One of the greatest and suddenest storms on record has just been experience_ere, with results both strange and unique. The weather had been somewha_ultry, but not to any degree uncommon in the month of August. Saturda_vening was as fine as was ever known, and the great body of holiday-maker_aid out yesterday for visits to Mulgrave Woods, Robin Hood's Bay, Rig Mill, Runswick, Staithes, and the various trips in the neighborhood of Whitby. Th_teamers Emma and Scarborough made trips up and down the coast, and there wa_n unusual amount of `tripping' both to and from Whitby. The day was unusuall_ine till the afternoon, when some of the gossips who frequent the East Clif_hurchyard, and from the commanding eminence watch the wide sweep of se_isible to the north and east, called attention to a sudden show of `mare_ails' high in the sky to the northwest. The wind was then blowing from th_outhwest in the mild degree which in barometrical language is ranked `No. 2, light breeze.'
The coastguard on duty at once made report, and one old fisherman, who fo_ore than half a century has kept watch on weather signs from the East Cliff, foretold in an emphatic manner the coming of a sudden storm. The approach o_unset was so very beautiful, so grand in its masses of splendidly coloure_louds, that there was quite an assemblage on the walk along the cliff in th_ld churchyard to enjoy the beauty. Before the sun dipped below the black mas_f Kettleness, standing boldly athwart the western sky, its downward was wa_arked by myriad clouds of every sunset colour, flame, purple, pink, green, violet, and all the tints of gold, with here and there masses not large, bu_f seemingly absolute blackness, in all sorts of shapes, as well outlined a_olossal silhouettes. The experience was not lost on the painters, an_oubtless some of the sketches of the `Prelude to the Great Storm' will grac_he R. A and R. I. walls in May next.
More than one captain made up his mind then and there that his `cobble' or his `mule', as they term the different classes of boats, would remain in th_arbour till the storm had passed. The wind fell away entirely during th_vening, and at midnight there was a dead calm, a sultry heat, and tha_revailing intensity which, on the approach of thunder, affects persons of _ensitive nature.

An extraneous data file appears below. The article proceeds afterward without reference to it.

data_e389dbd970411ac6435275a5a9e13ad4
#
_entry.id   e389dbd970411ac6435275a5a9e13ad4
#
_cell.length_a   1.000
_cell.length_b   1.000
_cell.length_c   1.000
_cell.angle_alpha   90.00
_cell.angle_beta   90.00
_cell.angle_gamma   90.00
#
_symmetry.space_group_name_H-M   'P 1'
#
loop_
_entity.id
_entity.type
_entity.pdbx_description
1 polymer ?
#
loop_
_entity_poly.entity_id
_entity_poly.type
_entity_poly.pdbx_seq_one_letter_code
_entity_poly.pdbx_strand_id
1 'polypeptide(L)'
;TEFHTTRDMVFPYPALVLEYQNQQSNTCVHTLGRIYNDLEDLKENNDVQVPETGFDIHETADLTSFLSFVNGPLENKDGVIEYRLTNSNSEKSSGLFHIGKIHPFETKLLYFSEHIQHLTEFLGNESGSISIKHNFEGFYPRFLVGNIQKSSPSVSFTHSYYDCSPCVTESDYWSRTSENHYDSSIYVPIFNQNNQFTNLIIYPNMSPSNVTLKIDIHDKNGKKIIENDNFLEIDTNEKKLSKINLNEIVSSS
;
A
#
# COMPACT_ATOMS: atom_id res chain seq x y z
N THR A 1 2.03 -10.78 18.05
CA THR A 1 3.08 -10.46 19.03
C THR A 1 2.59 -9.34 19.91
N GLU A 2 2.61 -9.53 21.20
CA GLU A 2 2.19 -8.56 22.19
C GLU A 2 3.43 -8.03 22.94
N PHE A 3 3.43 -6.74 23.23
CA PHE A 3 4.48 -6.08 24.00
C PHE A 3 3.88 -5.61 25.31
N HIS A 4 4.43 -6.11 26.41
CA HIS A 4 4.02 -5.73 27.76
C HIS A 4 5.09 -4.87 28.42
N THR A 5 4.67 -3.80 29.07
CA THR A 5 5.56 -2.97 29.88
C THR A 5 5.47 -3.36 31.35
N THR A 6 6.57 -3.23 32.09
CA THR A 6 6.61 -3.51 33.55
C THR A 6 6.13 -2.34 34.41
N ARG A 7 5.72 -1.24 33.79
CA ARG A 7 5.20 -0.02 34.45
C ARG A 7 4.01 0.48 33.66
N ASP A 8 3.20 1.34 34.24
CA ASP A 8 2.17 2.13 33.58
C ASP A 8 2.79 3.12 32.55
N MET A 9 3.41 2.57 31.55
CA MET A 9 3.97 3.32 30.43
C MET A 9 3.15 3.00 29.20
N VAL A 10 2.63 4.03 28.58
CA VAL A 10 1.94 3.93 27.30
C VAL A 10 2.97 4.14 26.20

There were but few lights in sight at sea, for even the coasting steamers, which usually hug the shore so closely, kept well to seaward, and but fe_ishing boats were in sight. The only sail noticeable was a foreign schoone_ith all sails set, which was seemingly going westwards. The foolhardiness o_gnorance of her officers was a prolific theme for comment whilst she remaine_n sight, and efforts were made to signal her to reduce sail in the face o_er danger. Before the night shut down she was seen with sails idly flappin_s she gently rolled on the undulating swell of the sea.
"As idle as a painted ship upon a painted ocean."
Shortly before ten o'clock the stillness of the air grew quite oppressive, an_he silence was so marked that the bleating of a sheep inland or the barkin_f a dog in the town was distinctly heard, and the band on the pier, with it_ively French air, was like a dischord in the great harmony of nature'_ilence. A little after midnight came a strange sound from over the sea, an_igh overhead the air began to carry a strange, faint, hollow booming.
Then without warning the tempest broke. With a rapidity which, at the time, seemed incredible, and even afterwards is impossible to realize, the whol_spect of nature at once became convulsed. The waves rose in growing fury, each overtopping its fellow, till in a very few minutes the lately glassy se_as like a roaring and devouring monster. Whitecrested waves beat madly on th_evel sands and rushed up the shelving cliffs. Others broke over the piers, and with their spume swept the lanthorns of the lighthouses which rise fro_he end of either pier of Whitby Harbour.